I don't see that as a threat, perhaps you do, [B]but not a single passenger has come forward to back up the FA's version
It is not so much just a version. So you are certain that the FA lied and no threat was made? Do you have a an idea what the motive was given the major inconvenience of a diversion? Qui bono?

But not a single poster on this thread has bothered to address the fact that - having interviewed people - UA then put her on a DL flight! No way they would do this if they did not think the FA overracted.
Later. That was after the situation was assessed on the ground. I see not the slightest conflict or contradiction there. Also do not forget that UA could not have taken them themselves, so they had to find alternative transport.

.. I can tell you, the airlines don't pass on dangerous passengers to other airlines.
Of course they do. Even real threats. The BNC guy who beat up an entire SQ crew on the way here also was handed to QF.

United's actions speak louder than any words their PR department can invent.
I agree. And I applaud this crew for seeing thing through. Well done UA.

LaserSailor May 18, 15 9:38 am


Originally Posted by JBord (Post 24832548)
So, was it a threat or not? That's really all that's left to discuss at this point, and I don't know that we'll arrive at a definitive answer here. ....



...... After that, the captain has to make a decision on how to best respond.

The only thing that matters was did the FA perceive it as a threat. We will never reach understanding of that here.

Once the FAs are calling the front cabin on any passenger conduct issue, a diversion is imminent if you aren't close to destination.

MSPeconomist May 18, 15 9:42 am

With all the current hysteria about exposure to the blood of strangers, someone could interpret a statement even that one will make oneself bleed as a threat to others. Blood could also put an aircraft out of service for a while.

mduell May 18, 15 11:08 am


Originally Posted by spin88 (Post 24831699)
Yes, and she also says that she would not eat any of the food they had brought, which is internally inconsistent, otherwise they would not have brought it. Mom bought a chicken sandwich (per multiple reports) which turned out to be not hot and FA would not warm it. The sandwich is designed to be served warm:

"Chicken & Swiss Focaccia $9.49

Tomato focaccia with chicken breast, Swiss cheese, arugula and roasted tomatoes

May be served warm on select aircraft"

That would have been a quick fix, but evidently the FA was not going to do this to fix the situation.

Did this flight have the appropriate equipment and was it operable at the time? I think there's a reason they stuck the "May"/"select" in there.


Originally Posted by spin88 (Post 24831699)
When the DOT raises a stink (they will per the ADA)

I suspect the DOT is well aware the ADA doesn't apply to air transportation, per the statutory text.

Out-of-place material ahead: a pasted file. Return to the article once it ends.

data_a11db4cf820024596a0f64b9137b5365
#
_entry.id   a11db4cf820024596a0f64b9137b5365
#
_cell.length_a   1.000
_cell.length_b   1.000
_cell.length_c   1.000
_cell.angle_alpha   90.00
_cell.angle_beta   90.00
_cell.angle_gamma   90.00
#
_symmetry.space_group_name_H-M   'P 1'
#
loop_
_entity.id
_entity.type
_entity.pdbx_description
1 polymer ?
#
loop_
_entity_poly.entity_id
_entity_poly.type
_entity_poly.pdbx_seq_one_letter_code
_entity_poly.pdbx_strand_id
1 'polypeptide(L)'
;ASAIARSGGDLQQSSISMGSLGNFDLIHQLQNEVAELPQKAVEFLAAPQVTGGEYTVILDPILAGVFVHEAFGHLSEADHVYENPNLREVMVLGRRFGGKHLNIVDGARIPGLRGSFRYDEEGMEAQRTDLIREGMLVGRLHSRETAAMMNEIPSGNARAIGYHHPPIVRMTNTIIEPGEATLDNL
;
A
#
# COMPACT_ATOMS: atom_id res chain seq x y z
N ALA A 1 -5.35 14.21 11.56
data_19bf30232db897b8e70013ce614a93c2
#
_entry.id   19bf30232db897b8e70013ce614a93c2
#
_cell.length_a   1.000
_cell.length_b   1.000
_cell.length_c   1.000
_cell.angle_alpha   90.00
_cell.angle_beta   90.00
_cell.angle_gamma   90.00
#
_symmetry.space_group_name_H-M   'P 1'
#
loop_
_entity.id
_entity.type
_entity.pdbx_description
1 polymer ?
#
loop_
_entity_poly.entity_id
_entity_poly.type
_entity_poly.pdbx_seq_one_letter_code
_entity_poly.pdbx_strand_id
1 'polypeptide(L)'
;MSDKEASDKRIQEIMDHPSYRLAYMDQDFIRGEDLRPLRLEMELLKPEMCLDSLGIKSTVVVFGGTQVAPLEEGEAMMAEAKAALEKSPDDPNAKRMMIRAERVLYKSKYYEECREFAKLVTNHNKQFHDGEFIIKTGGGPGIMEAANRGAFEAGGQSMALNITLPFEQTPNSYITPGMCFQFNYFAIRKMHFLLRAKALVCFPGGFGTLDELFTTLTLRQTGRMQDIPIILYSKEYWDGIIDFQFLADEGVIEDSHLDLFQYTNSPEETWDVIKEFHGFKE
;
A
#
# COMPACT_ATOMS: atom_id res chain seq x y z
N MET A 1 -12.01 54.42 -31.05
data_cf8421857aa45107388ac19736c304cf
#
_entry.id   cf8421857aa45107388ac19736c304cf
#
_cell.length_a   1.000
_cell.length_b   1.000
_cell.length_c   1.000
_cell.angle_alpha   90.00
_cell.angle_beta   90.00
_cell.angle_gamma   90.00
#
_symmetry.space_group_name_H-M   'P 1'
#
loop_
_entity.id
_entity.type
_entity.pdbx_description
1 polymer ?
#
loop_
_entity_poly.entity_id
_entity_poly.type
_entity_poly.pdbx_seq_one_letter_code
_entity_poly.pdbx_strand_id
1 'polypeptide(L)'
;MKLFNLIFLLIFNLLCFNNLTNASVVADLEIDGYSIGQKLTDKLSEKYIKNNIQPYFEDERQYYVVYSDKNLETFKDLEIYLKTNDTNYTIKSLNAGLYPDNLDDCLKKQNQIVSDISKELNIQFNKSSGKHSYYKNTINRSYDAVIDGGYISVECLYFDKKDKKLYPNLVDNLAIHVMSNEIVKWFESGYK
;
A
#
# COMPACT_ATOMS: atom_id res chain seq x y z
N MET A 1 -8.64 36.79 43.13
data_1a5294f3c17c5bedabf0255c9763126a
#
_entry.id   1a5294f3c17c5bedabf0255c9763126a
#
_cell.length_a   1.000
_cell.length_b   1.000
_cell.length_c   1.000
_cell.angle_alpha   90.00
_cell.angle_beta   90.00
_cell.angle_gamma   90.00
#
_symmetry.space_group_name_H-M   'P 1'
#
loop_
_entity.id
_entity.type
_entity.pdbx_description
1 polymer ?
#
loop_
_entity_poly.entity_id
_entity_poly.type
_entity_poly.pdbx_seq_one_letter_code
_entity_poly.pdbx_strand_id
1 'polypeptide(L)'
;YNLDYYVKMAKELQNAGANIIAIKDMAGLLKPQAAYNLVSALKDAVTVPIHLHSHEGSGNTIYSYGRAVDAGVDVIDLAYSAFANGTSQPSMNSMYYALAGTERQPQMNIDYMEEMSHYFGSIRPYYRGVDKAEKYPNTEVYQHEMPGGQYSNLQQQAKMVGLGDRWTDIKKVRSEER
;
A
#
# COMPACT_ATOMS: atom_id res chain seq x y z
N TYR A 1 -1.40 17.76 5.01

theddo May 18, 15 11:31 am


Originally Posted by spin88 (Post 24831699)
The sandwich is designed to be served warm:

"Chicken & Swiss Focaccia $9.49

Tomato focaccia with chicken breast, Swiss cheese, arugula and roasted tomatoes

May be served warm on select aircraft"

That would have been a quick fix, but evidently the FA was not going to do this to fix the situation.

So she purchased something which may be served hot. Perhaps she should've asked the FAs first.

phltraveler May 18, 15 4:31 pm


Originally Posted by theddo (Post 24833759)
So she purchased something which may be served hot. Perhaps she should've asked the FAs first.

From an ABC article:


Beegle said Juliette wanted a hot meal, so Beegle bought a chicken sandwich on the plane and asked the flight crew to warm it in a microwave. The crew refused, she said, telling her the sandwich would get soggy.
It seems like the most probable reason the sandwich was not warmed was that the aircraft did not have sufficient equipment to properly warm it...

Additionally, via another article:

“I asked the flight attendant if they had anything hot, because Juliette is very particular about her food,” said Beegle. “If it's warm she won't eat it, if it's cold she won't eat it, it has to have steam rolling off of it.
So the sandwich merely being warmed per the description in Hemispheres magazine (again, which "may" be "warmed" on "select" aircraft) isn't sufficient apparently, per the mother.

greg99 May 18, 15 4:38 pm


Originally Posted by phltraveler (Post 24835311)

“I asked the flight attendant if they had anything hot, because Juliette is very particular about her food,” said Beegle. “If it's warm she won't eat it, if it's cold she won't eat it, it has to have steam rolling off of it.”

So the sandwich merely being warmed per the description in Hemispheres magazine (again, which "may" be "warmed" on "select" aircraft) isn't sufficient apparently, per the mother.

How has the family successfully flown in the past?

Even when I fly intercontinental F on good airlines (i.e., not a US carrier), I still don't get food with steam rolling off of it.

How can it possibly be UA's fault that they didn't have steaming hot food in Y on a domestic flight?

Greg

LAXOGG May 18, 15 4:45 pm


Originally Posted by LaserSailor (Post 24833133)
The only thing that matters was did the FA perceive it as a threat. We will never reach understanding of that here.

Once the FAs are calling the front cabin on any passenger conduct issue, a diversion is imminent if you aren't close to destination.

Agree......end of story. This is clearly not another OJGate